GAME ON: A pair of kids play foosball during the opening in December of a Boys & Girls Clubs of Santa Monica branch in a Community Corp. of Santa Monica building on Broadway. (Photo by Daniel Archuleta)
GAME ON: A pair of kids play foosball during the opening in December of a Boys & Girls Clubs of Santa Monica branch in a Community Corp. of Santa Monica building on Broadway. (Photo by Daniel Archuleta)

CITYWIDE — Slowly but surely, a new low-income apartment complex is taking shape on Pico Boulevard right across from Santa Monica High School, but this one is special.

When completed, it will be one of five Community Corporation of Santa Monica (CCSM) buildings with a Boys & Girls Club built into the community room included in the complex.

The partnership provides the Boys & Girls Clubs of Santa Monica deeper saturation into the community than its main office on Lincoln Boulevard can offer while residents of the building get free membership to the club and after-school care for kids.

It’s a win for all involved, said Sarah Letts, executive director of CCSM.

“It’s a great opportunity to meet the needs of families right where they live, and a good opportunity for the Boys & Girls Club to get their programs out to the neighbors,” Letts said.

The relationship between the Boys & Girls Club and CCSM began five years ago and has produced three branches at buildings on Main Street, Santa Monica Boulevard and Broadway.

Two more will come online this year in buildings being built on Pico Boulevard, said Christina Coles, the marketing and communications manager at the Boys & Girls Clubs of Santa Monica.

Those are expected to open in May or June of 2014 after the buildings have been leased.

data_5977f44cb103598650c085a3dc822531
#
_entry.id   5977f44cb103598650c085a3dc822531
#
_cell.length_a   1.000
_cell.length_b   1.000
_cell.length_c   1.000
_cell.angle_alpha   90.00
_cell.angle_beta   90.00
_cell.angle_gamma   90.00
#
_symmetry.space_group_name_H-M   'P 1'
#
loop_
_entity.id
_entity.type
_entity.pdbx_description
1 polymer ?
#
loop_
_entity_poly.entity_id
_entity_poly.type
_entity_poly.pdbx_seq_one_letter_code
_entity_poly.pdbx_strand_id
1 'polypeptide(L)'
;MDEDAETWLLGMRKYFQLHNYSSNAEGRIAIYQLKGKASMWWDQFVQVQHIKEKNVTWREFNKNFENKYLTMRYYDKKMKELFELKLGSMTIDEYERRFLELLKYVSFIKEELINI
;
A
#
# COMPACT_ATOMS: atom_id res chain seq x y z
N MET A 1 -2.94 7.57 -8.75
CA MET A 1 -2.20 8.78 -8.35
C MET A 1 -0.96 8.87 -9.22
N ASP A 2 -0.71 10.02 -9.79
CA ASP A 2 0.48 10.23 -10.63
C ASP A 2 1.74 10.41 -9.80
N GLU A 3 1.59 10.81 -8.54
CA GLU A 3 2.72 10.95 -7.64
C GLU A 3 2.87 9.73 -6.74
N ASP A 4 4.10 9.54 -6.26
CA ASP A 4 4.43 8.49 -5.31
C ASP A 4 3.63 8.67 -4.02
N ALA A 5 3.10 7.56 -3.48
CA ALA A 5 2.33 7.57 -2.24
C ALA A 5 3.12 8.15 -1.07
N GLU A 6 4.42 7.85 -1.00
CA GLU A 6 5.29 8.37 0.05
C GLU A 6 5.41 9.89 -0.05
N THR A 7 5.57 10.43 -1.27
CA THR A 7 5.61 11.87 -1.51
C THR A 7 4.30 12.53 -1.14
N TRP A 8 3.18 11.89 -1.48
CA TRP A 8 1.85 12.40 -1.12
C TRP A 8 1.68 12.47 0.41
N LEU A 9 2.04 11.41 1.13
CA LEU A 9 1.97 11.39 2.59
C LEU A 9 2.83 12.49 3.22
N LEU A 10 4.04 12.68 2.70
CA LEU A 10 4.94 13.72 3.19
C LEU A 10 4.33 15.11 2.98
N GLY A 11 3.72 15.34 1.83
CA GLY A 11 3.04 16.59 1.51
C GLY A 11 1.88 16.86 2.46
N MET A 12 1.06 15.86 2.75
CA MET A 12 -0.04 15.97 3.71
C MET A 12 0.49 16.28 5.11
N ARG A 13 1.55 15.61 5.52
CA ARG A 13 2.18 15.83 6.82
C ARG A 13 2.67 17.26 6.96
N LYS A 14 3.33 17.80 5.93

Each club can take on 50 to 65 members, and each of the sites provides access to a college preparation program called Collegebound, the teen center and leadership and confidence-building clubs and programs.

“All of these sites will strive to make a direct impact in communities that really need it, which is our main goal in implementing them there,” Coles said.

It costs $80,000 to open and maintain a new site, Coles said, and key donations from companies like Microsoft and organizations like the Verizon Foundation and Pacific Youth Foundation mean that many of the sites have top-of-the-line technology so that club members can become computer savvy and acquire the skills they need to be competitive in school and their future careers.

Activities take place in the community rooms which are equipped with locking cabinets specifically for the Boys & Girls Club so that the room can be used by others on weekends.

Although the classes and homework support help the students, one of the main benefits that the Boys & Girls clubs provide actually accrues to the parents who know that their children can come home after school and get quality care.

Letts remembers trying to negotiate after-school care for her children when she was a working mom, so the idea that a school-age child can access that not far from where they live holds a special attraction for her.

“I look back and I knocked myself out to find quality care, schlep the kids over and pick them up on time,” Letts said. “You incur the expense, deal with the logistics to get to and from after-school care. In this situation, you literally take the bus home from school and go to an awesome program run by the Boys & Girls Club at their property.”

It made a big difference for David Ramirez, the Boys & Girls Club 2012 Youth of the Year who attended the Pacific Branch located in his CCSM building.

“I’ve been a Boys & Girls Club member since the third grade, and I’ve never gone to the main branch,” Ramirez said.

He wasn’t able to go because his parents didn’t have a car, so he attended the club at his elementary school and later at the Pacific Branch.

Ramirez had just gotten out of one of the first classes of his second semester at Cal Poly in San Luis Obispo. He’s the first in his family to go to college, and he credits the club, which helped him with his English homework and taught him how to get scholarships.

Club staff even helped drive Ramirez to college when he first moved in.

Having the club on-site is a huge boon for the children in the building, Ramirez said.

“They may not realize it right now, but later on, it will make a huge difference in their lives,” Ramirez said.

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